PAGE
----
• linkedin
  • Increase Font
  • Sharebar

    The problem of martyrdom in medicine

    I recently read the award-winning physician essay in Medical Economics entitled “Lunch is for Losers,” about the sacrifice that physicians make for patient care. As I read this doctor’s reflections of keeping crackers and candy bars in his lab coat pockets because he didn’t have time to eat during his med school days, it reminded me of the GYN attending I had in my residency who loved to cheerfully tell bleary-eyed interns: “You can sleep when you’re dead.”


    Further reading: Everyone wins when we put patients first


    But you know what? Lunch isn’t for losers. Sleep isn’t only for the dead. 

    News flash: Doctors, like everyone else, are human. It’s time that we not only acknowledge that to ourselves, but to the world. We are not supermen. We are people, individually flawed, doing our best every single day to help others. 

    The problem is that we’ve made a ton of sacrifice to get where we are, we’re used to delaying gratification, and at some point in our medical training, we start to develop a delusional sense of indispensability and martyrdom. You know, like lunch is for losers and sleeping is for the dead.


    Related: Hospitals are shifting to a retail model—will physicians follow?


    And since physicians tend to be highly motivated, intelligent and resilient, we get away with burning the candle at both ends for a very long time. Unfortunately, at some point, we burn so brightly that we burn ourselves out. And when doctors burn out, patients lose.

    Next: Why patients have the most to lose

    Rebekah Bernard MD
    Dr Bernard was a National Health Care Scholar and served at a Federally Qualified Health Center in Immokalee, Florida for six years ...


    You must be signed in to leave a comment. Registering is fast and free!

    All comments must follow the ModernMedicine Network community rules and terms of use, and will be moderated. ModernMedicine reserves the right to use the comments we receive, in whole or in part,in any medium. See also the Terms of Use, Privacy Policy and Community FAQ.

    • [email protected]
      What if one could prevent martyrdom in the first place? I've seen my share of struggling physicians over 40 years in medical practice and one has to ask, Why? The answer I have found to be the greatest tragedy in medicine over the last century. The bottom line is the total brainwashing of medical students, doctors, and academics into the belief that medical practice is not a business, in any sense of the word. Yet we as physicians all know medical practice is a business. We also know that businesses don't survive without understanding the principles of successful business and implementing them from the start. Why then do all medical schools and nearly all physicians, even though they all know this fact, then completely ignore it? There's a reason. If a physician has never been told, or taught, that it's a good idea to learn business essentials, the foundation of any business and it's ultimate success, it leaves them with a choice. Either they choose to believe a business education will definitely help them, or they accept what their environment provides them, no control over their careers and potential. The problem is that when they start private medical practice they are predestined to fail both business-wise and consequently financial-wise. When doctors finally recognize the reason for their failure, as thousands of doctors today are suffering from, they continue their way to martyrdom... at least that's in their thoughts. They are completely ignorant about how to reverse the process. They don't know how to earn money in a business, to maintain a good practice, to expand their incomes and become much better qualified doctors provided by the increased income. Until then, physicians remain prisoners of business ignorance, and continue to be forced to suffer the consequences of decreasing incomes, no control of their careers, and even refuse to get a business education because they can't afford it. Does this make sense to you? You don't know what you don't know, nor what I know to be true. and they consequently are left to believe the myth of medical education tradition---doctors don't need it---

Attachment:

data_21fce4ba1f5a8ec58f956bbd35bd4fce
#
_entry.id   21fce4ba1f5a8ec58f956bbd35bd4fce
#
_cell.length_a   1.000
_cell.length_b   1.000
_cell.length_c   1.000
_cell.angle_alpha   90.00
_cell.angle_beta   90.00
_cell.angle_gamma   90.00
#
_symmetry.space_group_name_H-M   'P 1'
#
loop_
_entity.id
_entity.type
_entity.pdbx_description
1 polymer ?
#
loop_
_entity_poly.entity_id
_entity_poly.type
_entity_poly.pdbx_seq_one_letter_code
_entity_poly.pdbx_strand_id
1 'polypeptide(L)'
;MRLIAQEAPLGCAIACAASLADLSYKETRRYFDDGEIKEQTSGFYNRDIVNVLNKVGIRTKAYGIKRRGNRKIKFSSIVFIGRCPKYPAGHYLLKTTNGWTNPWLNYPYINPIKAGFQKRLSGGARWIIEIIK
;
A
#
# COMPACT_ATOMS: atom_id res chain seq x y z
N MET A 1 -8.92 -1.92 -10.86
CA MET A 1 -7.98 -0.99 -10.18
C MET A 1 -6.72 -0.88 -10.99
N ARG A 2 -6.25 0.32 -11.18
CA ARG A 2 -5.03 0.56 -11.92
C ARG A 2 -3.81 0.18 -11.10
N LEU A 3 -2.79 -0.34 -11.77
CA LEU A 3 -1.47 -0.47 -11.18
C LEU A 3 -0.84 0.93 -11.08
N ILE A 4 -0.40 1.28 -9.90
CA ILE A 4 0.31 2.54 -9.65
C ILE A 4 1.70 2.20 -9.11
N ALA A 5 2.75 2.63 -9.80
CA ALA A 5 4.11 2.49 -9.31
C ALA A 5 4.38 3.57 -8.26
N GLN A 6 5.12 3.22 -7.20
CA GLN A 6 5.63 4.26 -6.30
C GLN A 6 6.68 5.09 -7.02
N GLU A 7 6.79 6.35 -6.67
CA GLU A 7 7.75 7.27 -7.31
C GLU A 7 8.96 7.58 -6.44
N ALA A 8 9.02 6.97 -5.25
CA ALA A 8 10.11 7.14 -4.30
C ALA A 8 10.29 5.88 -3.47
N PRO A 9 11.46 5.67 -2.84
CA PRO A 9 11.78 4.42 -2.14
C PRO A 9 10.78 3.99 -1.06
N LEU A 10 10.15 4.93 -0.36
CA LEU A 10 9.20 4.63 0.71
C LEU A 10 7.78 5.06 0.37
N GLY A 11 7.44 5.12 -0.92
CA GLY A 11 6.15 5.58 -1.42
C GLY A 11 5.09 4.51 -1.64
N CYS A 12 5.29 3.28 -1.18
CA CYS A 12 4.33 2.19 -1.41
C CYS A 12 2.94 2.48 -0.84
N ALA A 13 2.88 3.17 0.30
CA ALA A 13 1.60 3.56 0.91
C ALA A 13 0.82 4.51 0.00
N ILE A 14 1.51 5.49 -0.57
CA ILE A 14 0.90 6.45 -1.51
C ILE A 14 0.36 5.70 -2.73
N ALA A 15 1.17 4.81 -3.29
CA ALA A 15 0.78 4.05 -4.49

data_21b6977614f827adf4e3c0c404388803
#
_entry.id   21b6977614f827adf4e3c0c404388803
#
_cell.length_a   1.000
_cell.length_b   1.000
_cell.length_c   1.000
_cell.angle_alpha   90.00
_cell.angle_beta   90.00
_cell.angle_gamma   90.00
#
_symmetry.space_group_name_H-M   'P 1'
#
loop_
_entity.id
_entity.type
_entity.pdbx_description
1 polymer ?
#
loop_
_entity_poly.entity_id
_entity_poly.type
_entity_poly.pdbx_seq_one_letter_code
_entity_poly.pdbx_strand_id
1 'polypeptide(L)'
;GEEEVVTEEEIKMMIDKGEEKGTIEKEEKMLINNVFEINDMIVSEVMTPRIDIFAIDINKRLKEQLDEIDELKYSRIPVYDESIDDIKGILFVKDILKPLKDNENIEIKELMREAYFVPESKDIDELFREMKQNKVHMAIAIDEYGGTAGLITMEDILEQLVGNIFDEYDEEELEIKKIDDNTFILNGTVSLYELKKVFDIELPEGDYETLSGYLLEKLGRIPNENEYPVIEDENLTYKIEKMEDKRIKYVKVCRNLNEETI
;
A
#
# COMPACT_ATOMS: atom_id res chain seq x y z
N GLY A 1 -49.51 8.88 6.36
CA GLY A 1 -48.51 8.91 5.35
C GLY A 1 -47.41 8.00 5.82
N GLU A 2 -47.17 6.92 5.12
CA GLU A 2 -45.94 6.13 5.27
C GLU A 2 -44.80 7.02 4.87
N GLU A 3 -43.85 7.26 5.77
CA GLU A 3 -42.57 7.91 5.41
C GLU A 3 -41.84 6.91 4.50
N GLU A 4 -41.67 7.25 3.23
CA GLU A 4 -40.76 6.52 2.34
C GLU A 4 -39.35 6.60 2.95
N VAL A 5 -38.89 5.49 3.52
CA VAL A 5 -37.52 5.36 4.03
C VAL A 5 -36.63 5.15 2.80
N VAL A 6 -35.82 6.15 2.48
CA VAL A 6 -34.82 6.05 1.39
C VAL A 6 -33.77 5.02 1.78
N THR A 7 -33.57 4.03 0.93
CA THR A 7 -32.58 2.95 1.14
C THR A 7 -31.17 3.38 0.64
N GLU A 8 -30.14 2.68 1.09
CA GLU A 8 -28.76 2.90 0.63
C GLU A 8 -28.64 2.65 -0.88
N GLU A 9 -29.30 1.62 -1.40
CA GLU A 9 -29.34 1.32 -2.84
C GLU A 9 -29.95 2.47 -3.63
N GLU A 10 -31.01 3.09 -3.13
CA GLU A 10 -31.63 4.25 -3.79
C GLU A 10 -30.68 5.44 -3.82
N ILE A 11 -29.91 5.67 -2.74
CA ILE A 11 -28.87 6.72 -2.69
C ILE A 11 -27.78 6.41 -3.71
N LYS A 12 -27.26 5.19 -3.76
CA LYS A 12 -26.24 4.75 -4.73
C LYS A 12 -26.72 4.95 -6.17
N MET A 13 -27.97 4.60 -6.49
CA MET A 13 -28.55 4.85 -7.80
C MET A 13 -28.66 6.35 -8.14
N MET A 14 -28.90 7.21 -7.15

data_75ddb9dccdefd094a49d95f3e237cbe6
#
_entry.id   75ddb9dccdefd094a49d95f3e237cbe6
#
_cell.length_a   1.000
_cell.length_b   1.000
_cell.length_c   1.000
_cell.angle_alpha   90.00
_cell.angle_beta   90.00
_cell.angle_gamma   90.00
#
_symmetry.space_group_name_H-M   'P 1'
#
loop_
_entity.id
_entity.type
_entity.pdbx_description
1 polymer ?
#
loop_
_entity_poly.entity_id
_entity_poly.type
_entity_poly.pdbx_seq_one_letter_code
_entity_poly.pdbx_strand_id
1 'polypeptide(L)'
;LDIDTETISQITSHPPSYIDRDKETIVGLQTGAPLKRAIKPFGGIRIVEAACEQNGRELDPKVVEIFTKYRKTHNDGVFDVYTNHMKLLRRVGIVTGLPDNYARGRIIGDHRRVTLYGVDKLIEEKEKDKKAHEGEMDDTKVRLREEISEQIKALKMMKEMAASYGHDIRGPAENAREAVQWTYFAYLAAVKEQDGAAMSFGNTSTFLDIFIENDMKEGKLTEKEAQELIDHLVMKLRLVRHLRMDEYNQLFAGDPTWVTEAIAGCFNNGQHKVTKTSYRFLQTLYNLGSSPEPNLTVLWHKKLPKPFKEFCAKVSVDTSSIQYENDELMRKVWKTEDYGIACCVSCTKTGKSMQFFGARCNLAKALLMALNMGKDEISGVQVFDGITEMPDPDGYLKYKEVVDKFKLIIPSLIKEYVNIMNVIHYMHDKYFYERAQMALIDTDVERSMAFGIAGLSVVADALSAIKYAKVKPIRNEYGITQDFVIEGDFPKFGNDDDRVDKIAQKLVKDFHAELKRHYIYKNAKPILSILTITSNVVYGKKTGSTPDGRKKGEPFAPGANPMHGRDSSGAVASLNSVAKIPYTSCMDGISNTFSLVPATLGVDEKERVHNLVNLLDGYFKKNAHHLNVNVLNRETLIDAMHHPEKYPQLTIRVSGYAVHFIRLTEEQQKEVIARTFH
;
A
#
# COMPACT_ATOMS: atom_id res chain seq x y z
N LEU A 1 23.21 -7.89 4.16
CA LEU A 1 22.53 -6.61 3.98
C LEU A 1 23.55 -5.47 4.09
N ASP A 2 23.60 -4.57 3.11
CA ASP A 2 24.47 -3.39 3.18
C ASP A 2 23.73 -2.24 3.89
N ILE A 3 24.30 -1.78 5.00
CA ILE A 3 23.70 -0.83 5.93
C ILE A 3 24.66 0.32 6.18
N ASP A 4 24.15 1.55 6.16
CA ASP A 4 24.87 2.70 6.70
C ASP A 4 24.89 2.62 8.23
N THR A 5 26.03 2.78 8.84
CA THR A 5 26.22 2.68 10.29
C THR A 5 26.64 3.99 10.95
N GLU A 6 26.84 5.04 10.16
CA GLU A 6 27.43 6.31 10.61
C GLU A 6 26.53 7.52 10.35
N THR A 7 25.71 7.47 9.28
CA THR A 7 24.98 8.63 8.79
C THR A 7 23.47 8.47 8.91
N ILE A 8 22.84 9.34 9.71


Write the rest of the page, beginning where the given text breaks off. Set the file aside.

• Anonymous